The Redwood City, California-based food-tech startup that makes alternative meat products using a molecule called heme that makes food look, taste and bleed like real beef or pork, announced Monday its latest series F funding round led by new investor South Korea's Mirae Asset Global Investments.
Impossible said the new investment will go toward accelerating its manufacturing and scale helping it to expand its retail presence in more international markets and increase supply of newer products like its plant-based Impossible Sausage and Impossible Pork.
The funding news comes with the widening coronavirus pandemic resulting in school closures and businesses like restaurants, bars and gyms to shutter in an attempt to contain virus from spreading. What's more, grocery store shelves have become increasingly empty as Americans stock up.
"With this latest round of fundraising, Impossible Foods has the resources to accelerate growth -- and continue to thrive in a volatile macroeconomic environment, including the current COVID-19 pandemic."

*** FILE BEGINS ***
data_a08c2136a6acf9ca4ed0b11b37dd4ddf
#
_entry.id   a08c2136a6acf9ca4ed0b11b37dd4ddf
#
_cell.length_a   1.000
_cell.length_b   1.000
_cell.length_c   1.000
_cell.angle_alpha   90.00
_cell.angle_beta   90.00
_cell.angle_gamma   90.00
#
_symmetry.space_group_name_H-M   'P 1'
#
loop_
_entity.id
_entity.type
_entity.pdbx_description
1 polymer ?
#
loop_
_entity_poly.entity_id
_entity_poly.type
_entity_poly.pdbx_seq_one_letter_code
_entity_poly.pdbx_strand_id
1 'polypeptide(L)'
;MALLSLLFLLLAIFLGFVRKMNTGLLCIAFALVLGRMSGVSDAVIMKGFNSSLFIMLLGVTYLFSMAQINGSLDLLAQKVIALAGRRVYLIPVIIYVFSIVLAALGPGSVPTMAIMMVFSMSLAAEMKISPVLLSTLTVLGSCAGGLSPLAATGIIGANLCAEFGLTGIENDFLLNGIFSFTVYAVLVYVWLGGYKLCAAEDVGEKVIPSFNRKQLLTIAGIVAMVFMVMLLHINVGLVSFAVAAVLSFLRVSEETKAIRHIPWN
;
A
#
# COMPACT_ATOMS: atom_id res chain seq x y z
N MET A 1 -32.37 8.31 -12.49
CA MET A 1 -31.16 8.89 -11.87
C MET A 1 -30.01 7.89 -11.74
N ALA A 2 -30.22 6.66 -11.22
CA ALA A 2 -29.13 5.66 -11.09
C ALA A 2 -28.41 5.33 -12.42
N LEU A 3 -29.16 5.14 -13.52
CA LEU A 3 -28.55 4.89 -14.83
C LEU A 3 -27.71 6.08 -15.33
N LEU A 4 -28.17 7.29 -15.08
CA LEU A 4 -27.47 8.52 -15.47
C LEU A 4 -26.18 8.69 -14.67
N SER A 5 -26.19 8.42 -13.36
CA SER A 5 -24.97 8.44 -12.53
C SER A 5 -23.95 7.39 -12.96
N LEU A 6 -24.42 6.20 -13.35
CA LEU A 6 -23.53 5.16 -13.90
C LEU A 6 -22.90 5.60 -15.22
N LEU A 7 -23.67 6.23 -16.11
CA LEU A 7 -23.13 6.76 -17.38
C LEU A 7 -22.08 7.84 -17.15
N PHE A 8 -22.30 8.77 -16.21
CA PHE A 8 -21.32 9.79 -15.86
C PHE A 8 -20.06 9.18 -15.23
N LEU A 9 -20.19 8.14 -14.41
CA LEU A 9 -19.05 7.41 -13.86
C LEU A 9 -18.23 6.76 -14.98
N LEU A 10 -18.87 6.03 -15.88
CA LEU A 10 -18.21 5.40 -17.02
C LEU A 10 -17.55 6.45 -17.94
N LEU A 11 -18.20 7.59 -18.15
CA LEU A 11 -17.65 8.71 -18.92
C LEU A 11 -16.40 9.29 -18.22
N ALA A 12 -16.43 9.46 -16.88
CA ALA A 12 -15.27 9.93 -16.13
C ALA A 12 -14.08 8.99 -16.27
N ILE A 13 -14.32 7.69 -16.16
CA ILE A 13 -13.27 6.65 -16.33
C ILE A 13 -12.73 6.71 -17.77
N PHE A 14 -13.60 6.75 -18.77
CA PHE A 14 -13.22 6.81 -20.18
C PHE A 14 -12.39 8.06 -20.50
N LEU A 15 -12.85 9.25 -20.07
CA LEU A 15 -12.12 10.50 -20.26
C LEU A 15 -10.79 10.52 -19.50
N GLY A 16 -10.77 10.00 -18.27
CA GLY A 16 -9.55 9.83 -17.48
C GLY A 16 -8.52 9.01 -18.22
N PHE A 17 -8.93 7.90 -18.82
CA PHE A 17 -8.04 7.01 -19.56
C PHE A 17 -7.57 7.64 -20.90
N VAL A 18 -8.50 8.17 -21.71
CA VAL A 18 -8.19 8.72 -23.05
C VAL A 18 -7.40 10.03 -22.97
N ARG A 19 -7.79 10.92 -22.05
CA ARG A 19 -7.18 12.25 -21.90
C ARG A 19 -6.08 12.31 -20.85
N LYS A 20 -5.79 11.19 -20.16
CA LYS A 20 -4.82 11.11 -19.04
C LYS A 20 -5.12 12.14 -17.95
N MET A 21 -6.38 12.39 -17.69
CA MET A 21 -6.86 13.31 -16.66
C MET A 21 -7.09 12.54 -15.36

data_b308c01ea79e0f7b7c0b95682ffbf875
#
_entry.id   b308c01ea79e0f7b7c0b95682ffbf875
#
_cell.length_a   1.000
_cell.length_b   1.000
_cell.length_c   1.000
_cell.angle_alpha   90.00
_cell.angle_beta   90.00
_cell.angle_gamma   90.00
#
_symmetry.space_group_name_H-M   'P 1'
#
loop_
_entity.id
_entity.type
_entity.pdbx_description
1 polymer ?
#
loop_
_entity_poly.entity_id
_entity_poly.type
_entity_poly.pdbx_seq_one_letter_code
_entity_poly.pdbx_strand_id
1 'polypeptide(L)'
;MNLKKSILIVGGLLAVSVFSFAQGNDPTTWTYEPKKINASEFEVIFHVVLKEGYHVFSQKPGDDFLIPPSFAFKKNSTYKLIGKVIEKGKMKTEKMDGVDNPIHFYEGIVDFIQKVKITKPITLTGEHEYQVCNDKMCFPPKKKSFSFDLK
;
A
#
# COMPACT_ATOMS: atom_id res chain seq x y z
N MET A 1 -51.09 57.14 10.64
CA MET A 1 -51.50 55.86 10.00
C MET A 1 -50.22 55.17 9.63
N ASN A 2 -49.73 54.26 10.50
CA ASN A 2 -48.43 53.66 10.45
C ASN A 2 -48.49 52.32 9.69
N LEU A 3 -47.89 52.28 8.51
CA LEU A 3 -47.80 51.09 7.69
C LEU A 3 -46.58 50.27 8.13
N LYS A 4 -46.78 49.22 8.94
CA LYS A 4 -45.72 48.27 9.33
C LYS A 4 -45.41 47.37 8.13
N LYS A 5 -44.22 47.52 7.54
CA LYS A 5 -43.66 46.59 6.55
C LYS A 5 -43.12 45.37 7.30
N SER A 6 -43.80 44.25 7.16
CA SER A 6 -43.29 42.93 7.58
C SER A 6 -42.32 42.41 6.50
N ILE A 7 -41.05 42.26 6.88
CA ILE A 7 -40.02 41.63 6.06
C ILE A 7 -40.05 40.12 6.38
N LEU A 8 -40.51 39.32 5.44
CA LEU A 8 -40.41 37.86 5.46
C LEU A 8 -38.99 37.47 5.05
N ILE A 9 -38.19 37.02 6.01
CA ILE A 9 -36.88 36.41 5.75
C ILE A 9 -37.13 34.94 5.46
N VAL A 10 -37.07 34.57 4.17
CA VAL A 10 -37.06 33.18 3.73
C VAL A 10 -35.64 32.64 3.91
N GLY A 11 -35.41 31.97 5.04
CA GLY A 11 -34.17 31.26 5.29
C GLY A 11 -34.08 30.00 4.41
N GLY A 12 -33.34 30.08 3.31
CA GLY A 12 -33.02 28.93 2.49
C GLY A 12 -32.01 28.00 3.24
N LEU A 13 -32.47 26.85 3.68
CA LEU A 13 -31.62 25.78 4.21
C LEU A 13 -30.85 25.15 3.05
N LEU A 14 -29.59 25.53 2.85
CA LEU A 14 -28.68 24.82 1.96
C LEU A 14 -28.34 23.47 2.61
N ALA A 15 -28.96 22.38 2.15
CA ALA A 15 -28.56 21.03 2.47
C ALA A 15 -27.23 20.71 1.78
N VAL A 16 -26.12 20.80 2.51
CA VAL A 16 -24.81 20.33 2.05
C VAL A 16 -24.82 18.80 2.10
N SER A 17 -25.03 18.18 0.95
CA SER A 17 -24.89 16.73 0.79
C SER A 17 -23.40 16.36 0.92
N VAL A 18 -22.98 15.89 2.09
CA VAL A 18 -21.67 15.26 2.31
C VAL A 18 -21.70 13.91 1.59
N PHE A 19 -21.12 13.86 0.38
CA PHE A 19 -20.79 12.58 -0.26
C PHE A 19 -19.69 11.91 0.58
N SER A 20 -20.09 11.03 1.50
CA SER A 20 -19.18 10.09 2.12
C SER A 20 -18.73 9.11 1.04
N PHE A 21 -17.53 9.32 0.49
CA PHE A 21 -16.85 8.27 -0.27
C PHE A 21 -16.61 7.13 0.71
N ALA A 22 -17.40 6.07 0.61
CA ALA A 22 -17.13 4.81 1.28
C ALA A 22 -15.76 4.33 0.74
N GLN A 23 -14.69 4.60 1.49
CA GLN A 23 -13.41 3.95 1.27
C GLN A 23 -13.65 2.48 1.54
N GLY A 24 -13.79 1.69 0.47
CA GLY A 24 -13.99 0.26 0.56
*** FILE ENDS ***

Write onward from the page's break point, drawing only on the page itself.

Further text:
"With this latest round of fundraising, Impossible Foods has the resources to accelerate growth -- and continue to thrive in a volatile macroeconomic environment, including the current COVID-19 pandemic," Impossible Foods' Chief Financial Officer David Lee said in a statement.
Impossible Foods has raised $1.3 billion in funding, including its latest round. Other investors include Horizons Ventures, Khosla Ventures and Temasek.
And the $5 billion market for plant-based foods has grown increasingly competitive as larger food companies like Kellogg's, Nestle and Tyson roll out their own versions of plant-based meat at lower price points. As a result, Impossible Foods lowered its wholesale prices by 15 percent. And its competitor Beyond Meat told analysts earlier this month it wants to have at least one of its products comparably priced to real meat by 2024.
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The mainstream demand for alternative meat menu items continues to climb. Burger King's Impossible Whopper is sold at more than 7,000 locations across the country and third-party delivery service DoorDash launched an Impossible Cuisine food category highlighting other Impossible menu offerings. Meanwhile, McDonald's tested a Beyond patty in Canada last month.
A number of other U.S. chain restaurants have also implemented meatless foods including Starbucks, YUM Brands-owned KFC, Del Taco and White Castle.